Some species of theropods (bipedal carnivorous dinosaurs) could run at 45 kilometers per hour , according to a study on fossil footprints led by the researcher from the University of La Rioja , Pablo Navarro .
We believe that the footprints belong to medium-sized carnivorous dinosaurs, possibly from the family of spinosaurids or carcharodontosaurids
Pablo Navarro, University of La Rioja
The finding, in which the Complutense University of Madrid (UCM) has also participated and published in the journal Scientific Reports , has allowed us to establish one of the speeds race fastest calculated to date based on the fossil tracks left by these animals.
Traces have been located in two sites from Igea (La Rioja), dating from the Lower Cretaceous period (between 145 and 100 million years ago).
One of them (La Torre 6A) contains five footprints and the other (La Torre 6B), seven , all of them with three fingers and longer than wide .
“Although it is not possible to determine the species that left them, we believe that they were made by medium-sized carnivorous dinosaurs —about two meters in height and between four and five meters in length—, possibly from the family of spinosaurids or carcharodontosaurids ”, says Navarro.
Fast and agile carnivores
Based on the angles and distances between the tracks, researchers have calculated that one of the dinosaurs was running at a speed between 23.4 and 37.1 km / h, and the other, even faster, between 31.7 and 44.6 km / h.
Researchers have calculated that one of the dinosaurs ran at a speed of between 23.4 and 37.1 km / h, and the other, even faster, between 31.7 and 44.6 km / h [19459006 ]
The latter is among the three maximum speeds estimated for theropods worldwide. In addition to high speed, this research has confirmed the agility of these dinosaurs.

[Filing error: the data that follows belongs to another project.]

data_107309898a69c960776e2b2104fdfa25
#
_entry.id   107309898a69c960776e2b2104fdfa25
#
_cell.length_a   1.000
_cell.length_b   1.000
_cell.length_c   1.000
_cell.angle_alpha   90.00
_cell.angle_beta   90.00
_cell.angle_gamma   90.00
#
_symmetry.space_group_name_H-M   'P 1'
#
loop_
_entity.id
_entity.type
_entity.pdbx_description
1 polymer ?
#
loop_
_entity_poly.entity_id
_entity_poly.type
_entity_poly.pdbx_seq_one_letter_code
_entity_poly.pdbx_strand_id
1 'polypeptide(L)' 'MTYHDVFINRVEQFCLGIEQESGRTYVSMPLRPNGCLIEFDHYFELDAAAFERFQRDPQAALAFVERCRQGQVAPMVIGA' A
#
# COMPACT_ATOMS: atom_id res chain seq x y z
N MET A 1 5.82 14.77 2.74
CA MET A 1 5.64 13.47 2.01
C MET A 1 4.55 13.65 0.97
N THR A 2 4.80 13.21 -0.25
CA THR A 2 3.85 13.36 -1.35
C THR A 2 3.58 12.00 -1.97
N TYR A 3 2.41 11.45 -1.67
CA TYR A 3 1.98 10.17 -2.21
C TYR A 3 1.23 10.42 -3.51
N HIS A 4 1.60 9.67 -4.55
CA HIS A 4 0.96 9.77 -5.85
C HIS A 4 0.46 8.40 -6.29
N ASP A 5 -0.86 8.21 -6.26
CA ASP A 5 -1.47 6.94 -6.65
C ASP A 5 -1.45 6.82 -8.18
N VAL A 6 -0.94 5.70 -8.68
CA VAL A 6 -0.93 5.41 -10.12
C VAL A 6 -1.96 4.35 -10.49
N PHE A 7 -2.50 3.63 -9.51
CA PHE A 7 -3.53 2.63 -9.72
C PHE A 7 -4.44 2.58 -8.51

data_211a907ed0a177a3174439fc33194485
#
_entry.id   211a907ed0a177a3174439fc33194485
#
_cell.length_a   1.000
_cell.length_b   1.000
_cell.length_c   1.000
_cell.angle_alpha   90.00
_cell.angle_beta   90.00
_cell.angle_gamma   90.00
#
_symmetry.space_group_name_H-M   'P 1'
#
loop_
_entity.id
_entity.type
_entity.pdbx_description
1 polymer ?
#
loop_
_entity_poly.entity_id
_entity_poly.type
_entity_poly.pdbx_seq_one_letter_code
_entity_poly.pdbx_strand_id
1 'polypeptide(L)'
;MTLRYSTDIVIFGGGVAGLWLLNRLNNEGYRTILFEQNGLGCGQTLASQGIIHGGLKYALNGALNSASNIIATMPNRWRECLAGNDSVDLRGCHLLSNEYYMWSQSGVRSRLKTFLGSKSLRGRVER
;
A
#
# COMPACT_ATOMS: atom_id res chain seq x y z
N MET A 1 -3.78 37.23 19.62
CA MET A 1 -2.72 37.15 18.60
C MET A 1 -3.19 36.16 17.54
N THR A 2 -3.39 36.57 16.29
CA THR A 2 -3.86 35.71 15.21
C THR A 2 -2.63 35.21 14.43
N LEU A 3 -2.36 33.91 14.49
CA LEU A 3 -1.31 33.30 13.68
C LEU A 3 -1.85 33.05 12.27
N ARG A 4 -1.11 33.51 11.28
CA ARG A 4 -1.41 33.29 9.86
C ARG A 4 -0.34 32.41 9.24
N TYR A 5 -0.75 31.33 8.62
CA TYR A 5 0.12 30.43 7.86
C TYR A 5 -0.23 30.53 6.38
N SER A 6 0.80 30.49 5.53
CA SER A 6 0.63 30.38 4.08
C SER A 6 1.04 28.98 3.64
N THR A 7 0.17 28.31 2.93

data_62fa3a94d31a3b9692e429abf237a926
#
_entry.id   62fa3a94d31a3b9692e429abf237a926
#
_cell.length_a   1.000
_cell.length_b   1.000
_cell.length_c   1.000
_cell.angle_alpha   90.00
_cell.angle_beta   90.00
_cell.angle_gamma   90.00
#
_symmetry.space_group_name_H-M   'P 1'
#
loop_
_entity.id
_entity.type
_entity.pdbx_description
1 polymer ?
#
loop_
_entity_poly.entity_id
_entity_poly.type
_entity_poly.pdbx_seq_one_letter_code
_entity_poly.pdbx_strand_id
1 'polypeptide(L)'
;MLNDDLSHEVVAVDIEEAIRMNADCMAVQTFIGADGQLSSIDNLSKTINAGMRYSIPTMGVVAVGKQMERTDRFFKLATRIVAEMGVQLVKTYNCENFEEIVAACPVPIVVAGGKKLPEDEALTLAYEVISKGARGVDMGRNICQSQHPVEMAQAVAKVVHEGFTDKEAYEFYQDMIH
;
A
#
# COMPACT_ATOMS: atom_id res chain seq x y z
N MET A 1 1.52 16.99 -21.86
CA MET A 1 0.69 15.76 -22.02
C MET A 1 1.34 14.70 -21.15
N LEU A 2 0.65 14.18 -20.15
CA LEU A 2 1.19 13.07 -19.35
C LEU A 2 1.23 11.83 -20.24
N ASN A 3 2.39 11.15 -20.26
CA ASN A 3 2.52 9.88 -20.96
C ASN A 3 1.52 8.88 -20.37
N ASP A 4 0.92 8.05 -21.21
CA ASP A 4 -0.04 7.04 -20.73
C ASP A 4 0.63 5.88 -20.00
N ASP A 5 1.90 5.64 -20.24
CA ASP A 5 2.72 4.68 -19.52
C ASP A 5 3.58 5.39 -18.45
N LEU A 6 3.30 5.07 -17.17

One of the tracks shows a smooth and constant increase in speed, while the other shows a abrupt change of direction in the race, which the authors interpret as evidence of that the animal was maneuvering while running.
“Having been able to deduce changes in direction and speed of the dinosaurs step by step informs us that they could make rapid adjustments in their trajectory and confirms that they could be agile and highly maneuverable predators, with a great capacity for adaptation to the behavior of their prey ”, completes Javier Ruiz , researcher at the Department of Geodynamics, Stratigraphy and Paleontology of the UCM.
These data corroborate the studies carried out in recent decades through the analysis of bone remains and the application of knowledge of biomechanics and “allow us to detail with increasing precision the way in which dinosaurs moved and lived, providing valuable information about their capacities and relationship with the environment ”, concludes Navarro.
Preliminary measurements taken on one of La Torre’s footprints during field work. / Alberto Labrador
UNIVERSITY OF LA RIOJA
Rights: Creative Commons.